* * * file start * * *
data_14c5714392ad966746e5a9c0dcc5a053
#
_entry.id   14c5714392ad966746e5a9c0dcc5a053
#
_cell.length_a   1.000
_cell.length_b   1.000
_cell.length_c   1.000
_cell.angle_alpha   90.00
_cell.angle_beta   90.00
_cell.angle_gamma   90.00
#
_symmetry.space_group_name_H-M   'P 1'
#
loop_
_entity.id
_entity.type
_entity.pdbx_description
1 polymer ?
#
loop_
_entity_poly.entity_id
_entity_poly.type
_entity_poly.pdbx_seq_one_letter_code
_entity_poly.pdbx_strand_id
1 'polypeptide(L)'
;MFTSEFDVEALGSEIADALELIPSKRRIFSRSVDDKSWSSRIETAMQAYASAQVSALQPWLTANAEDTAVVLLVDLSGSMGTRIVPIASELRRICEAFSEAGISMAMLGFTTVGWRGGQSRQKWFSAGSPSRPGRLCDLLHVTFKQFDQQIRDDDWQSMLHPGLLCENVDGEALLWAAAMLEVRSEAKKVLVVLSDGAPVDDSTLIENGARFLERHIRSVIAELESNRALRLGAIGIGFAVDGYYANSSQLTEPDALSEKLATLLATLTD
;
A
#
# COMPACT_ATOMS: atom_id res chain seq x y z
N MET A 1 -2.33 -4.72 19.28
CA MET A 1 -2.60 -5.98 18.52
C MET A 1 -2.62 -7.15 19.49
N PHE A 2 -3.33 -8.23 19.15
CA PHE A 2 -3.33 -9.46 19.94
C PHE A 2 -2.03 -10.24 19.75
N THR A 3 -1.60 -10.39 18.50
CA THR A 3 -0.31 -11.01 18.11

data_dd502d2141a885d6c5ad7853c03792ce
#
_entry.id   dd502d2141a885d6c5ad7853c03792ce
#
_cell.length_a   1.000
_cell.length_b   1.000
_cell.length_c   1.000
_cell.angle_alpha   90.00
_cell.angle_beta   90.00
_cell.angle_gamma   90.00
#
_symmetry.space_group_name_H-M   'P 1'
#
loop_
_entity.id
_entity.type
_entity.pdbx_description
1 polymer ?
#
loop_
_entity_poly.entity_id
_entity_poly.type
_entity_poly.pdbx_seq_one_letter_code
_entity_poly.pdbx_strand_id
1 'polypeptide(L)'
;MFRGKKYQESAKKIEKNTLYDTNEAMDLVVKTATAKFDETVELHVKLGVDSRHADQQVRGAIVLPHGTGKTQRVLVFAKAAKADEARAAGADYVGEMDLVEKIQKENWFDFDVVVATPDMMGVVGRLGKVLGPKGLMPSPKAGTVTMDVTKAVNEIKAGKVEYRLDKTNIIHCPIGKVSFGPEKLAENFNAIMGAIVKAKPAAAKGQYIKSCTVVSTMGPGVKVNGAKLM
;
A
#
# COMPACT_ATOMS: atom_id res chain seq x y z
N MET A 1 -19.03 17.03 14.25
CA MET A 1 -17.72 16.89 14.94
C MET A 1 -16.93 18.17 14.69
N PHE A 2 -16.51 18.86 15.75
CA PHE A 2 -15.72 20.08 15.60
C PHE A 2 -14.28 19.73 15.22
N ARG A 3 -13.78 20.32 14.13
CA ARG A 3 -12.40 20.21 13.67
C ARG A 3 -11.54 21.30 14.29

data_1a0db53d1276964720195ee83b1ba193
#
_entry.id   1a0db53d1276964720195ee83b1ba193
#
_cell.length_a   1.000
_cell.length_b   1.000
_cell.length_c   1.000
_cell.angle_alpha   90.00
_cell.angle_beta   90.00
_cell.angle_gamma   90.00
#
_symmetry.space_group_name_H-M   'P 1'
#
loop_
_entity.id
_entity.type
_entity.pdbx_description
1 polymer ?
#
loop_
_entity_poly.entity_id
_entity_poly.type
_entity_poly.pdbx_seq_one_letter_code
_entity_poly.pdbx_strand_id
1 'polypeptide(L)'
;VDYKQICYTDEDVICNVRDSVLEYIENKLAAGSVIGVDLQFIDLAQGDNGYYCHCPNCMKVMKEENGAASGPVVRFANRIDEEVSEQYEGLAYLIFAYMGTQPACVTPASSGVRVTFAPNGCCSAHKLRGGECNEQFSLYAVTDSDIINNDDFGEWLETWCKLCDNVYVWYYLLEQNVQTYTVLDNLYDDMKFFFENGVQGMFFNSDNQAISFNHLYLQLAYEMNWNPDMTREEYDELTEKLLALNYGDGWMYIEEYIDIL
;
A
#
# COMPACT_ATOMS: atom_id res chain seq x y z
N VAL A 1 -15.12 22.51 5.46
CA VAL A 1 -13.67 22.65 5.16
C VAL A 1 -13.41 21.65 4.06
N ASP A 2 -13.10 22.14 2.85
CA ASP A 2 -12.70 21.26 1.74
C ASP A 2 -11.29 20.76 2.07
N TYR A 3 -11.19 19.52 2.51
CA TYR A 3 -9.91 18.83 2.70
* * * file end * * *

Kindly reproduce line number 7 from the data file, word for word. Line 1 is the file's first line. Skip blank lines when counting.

_cell.length_c   1.000